KERRANG ISSUE 33 JANUARY 1983
Ever wonder what happened to Starz?
Here’s a conundrum for ya! When do superstars fail to make it big in the world of rock ‘n’ roll? When the guys are members of that super New York five-piece Starz, of course. A band tipped for big, BIG things by the all-knowing critical ball-points of many a respected rock critic, but which fell apart in the year of 1979. Not a peep was heard of any of Starz’ members – until earlier this year that is.
Enter Hellcats, a new four-piece signed to the American Indie Radio Records and distributed through Atlantic. It was decidedly delighting to find two ex-Starz persons, guitarist Richie Ranno and vocalist par excellence Michael Lee Smith, nestling within the ‘Cats’ ranks and, in view of the quality of Starz’ output on those almighty albums ‘Violation’ and ‘Coliseum Rock’, it was hardly surprising to find Hellcats’ first five-track mini LP was a gloriously rowdy selection of hard rock tunes. Individual – yes, heavy -but tuneful, That goes without saying!
Ranno and Smith are the hard core (more or these two words later!) of Hellcats, just as they were with Starz. But the band have more to offer through Peter Scance’s expressive bass play and Doug Madick’s highly competent drum backbeat. Numbers such as ‘Rock & Roll Man’ and ‘Auto Erotica’ provide ample proof that the tour have gelled remarkably well. There’s no hanging about here. Hellcats are taking up where Starz left off.
“That’s exactly how we’re viewing Hellcats,” states Ranno, “because it wasn’t really musical problems that instigated the Starz split. At the time we wanted out of our record and also our management deals but the management kept us in a stranglehold and wouldn’t relent, which meant we were kept in limbo. The pressure of living and also keeping a band going with its hands tied behind back became too much, so the only thing we could do was split. It was a real pity because we did pretty well in Starz – another two albums and I reckon we could have broken.”
That, of course, was not to be and the band went their separate ways.
“Michael stayed out in California where we’d been working and got involved with various bar bands, one of which included Doug. I went back to New York and formed a band by the name of Hard Core (see what I was getting at?!) With Peter and Dube, the drummer who played in Starz. That was a good band too, but the longer it went on the more we could see that we weren’t really going to get anywhere.
“The next plan we had was to re-form Starz, because after the split we had a constant flow of letters from fans of the band asking us to get back together. Dube, Brendon Harkin, Orville Davis, Michael and myself gave it a go but we had the same problems that Hard Core had experienced and again things fell through.”
Persistent burgers that these guys are, they decided to give it another shot with Hellcats and this third time, everything fell into place.
“It’s a strange situation that we’re in now, because on paper you’d think this would be the hardest band to keep together. Mike and Doug still live in California whereas Peter and myself are based in New York, which is different to say the least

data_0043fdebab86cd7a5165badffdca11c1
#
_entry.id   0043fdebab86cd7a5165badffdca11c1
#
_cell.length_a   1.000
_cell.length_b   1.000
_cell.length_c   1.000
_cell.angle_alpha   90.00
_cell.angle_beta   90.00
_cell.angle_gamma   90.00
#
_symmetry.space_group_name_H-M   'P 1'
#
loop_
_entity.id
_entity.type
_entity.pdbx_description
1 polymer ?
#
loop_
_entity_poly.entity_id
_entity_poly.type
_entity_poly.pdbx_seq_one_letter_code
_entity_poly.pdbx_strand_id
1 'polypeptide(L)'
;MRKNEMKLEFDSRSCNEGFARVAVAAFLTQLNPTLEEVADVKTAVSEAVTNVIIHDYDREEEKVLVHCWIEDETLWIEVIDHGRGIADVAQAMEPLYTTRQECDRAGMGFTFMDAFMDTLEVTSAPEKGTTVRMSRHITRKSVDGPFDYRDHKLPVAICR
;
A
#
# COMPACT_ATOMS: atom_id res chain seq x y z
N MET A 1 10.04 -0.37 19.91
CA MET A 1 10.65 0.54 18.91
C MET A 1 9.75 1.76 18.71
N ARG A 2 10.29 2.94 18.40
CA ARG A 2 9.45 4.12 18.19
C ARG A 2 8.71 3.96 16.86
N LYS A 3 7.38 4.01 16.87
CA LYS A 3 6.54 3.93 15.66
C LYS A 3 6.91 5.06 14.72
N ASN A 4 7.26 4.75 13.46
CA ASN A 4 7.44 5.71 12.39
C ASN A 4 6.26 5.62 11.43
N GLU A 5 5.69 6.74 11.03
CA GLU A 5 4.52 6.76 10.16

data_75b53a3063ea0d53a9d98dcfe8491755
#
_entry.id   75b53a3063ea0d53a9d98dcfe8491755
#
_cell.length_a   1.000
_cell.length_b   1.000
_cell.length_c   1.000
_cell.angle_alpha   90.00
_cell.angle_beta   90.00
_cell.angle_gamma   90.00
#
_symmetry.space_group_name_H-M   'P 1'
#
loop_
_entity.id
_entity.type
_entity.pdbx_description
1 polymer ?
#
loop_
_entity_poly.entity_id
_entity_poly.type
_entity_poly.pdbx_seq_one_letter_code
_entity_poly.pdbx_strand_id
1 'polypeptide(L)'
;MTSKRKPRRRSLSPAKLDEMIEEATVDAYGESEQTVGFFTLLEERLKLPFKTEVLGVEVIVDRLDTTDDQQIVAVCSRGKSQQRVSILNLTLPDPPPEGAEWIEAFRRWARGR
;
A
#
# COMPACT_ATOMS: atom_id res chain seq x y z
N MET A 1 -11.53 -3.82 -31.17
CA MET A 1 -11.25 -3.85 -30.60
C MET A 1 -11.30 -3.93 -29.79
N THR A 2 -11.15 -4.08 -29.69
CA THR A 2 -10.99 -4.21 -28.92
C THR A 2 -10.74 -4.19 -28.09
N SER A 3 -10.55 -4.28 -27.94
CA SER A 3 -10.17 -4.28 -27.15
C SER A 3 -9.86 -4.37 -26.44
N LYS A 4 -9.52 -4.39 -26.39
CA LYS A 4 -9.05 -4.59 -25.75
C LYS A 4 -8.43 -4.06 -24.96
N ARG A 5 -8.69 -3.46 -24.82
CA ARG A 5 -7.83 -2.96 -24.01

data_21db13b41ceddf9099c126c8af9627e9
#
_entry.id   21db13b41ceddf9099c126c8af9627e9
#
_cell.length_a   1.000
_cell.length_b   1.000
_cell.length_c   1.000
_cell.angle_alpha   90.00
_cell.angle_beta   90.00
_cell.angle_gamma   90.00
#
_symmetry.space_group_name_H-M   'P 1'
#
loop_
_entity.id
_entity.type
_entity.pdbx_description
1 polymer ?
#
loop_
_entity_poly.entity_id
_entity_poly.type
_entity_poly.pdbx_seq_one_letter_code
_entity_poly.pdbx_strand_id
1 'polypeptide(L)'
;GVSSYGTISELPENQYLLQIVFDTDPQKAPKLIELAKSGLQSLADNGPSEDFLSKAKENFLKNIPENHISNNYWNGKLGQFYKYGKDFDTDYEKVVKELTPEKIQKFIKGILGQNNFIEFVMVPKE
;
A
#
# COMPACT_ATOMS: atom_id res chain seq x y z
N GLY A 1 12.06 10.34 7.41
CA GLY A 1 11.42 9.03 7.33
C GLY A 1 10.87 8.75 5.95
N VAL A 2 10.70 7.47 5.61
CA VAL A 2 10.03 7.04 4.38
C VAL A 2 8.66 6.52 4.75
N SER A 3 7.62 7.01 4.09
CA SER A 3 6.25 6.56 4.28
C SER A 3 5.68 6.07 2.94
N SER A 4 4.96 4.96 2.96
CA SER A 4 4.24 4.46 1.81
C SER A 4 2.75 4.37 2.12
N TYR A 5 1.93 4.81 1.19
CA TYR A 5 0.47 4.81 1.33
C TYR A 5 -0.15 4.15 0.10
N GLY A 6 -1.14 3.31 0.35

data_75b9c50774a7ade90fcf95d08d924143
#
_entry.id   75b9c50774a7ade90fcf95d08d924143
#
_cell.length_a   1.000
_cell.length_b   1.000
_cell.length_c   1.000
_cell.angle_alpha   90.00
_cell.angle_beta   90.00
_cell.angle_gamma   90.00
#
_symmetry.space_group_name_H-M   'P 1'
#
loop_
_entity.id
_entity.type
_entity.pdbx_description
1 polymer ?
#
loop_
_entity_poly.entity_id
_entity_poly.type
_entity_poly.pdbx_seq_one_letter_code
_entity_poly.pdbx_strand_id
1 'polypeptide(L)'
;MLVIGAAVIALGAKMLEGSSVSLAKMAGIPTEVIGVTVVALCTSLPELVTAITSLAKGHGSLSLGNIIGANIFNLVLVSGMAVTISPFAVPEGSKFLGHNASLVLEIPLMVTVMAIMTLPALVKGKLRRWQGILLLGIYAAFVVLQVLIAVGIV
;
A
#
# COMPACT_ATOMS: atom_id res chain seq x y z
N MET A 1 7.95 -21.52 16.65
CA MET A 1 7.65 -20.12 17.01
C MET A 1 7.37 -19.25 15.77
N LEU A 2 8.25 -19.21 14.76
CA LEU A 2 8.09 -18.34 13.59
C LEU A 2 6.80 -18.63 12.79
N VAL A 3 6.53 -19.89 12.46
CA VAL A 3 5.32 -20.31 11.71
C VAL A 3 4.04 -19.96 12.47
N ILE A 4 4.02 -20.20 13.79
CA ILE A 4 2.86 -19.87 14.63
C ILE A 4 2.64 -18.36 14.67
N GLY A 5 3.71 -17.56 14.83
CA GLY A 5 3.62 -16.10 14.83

“There are good and bad aspects of this distance, though. On the one hand, it means we don’t see enough of each other to fall out but on the other it means we don’t really get the opportunity to play together enough. We have to play in bursts, but that’ll be rectified soon because we’re going to start some heavy touring in the New York, New Jersey and Connecticut areas.
This touring schedule has, of course, been organised to promote the first Hellcats product. It strikes me as rather strange that it should be no more than a five-track mini album, judging from the high quality of all the featured songs, ranging from the fiery, up-front rock ‘n’ roll of ‘It’s Alright’ to the smooth, polished, even funky ‘Auto Erotica’. Was it, as l would guess, lack of finance that dictated the relatively short playing time?
“That’s right. We recorded the songs at the Record Plant before we had a deal proper. We had what is known as a ‘Spec. deal’ whereby we took on the expense of recording knowing that the label was very close to signing us. It was an act of faith on our behalf and proof to Radio that we could deliver.”
Creative juices are apparently oozing out of every Hellcat pore (paw?) and new numbers are being written all the time and at great speed…
“We don’t decide on our set for the evening until the very last minute because we have so many songs to choose from, We have well over an album’s worth of unrecorded numbers that are real killers. We do retain some of our Starz heritage, though, with our opening number, ‘The Take Me Intro. Song’, which features some guitar parts from the Starz tune ‘Take Me’. That aside, we have numbers whose titles should show you what we’re about.
“We perform an anthemic kind of tune called ‘Sludge Rock/We Are The Hellcats’ and then we include the likes of ‘Dreaming’ My Life Away’, ‘Miss You Tonight’ and ‘Restless Underwear’ (which has got to be one of the best titles since ‘Wang Dang Sweet Poontang’!). We’ve stuck to our roots – we’re still pretty gross!!”
‘You got your mind on something, You wish your hands were there, ‘Cos you never, never ever seen, Such a perfect pair!’ (from ‘It’s Alright’).
The band are desperately keen to play in the UK, especially if they can get a licensing deal for their next release, a single of ‘Auto Erotica’ backed with alive version of ’Rock And Roll Man’. They’d like to do some kind of co-headlining club tour, and you’d be crazy to miss them if they come, After all, they’re born again super Starz, right?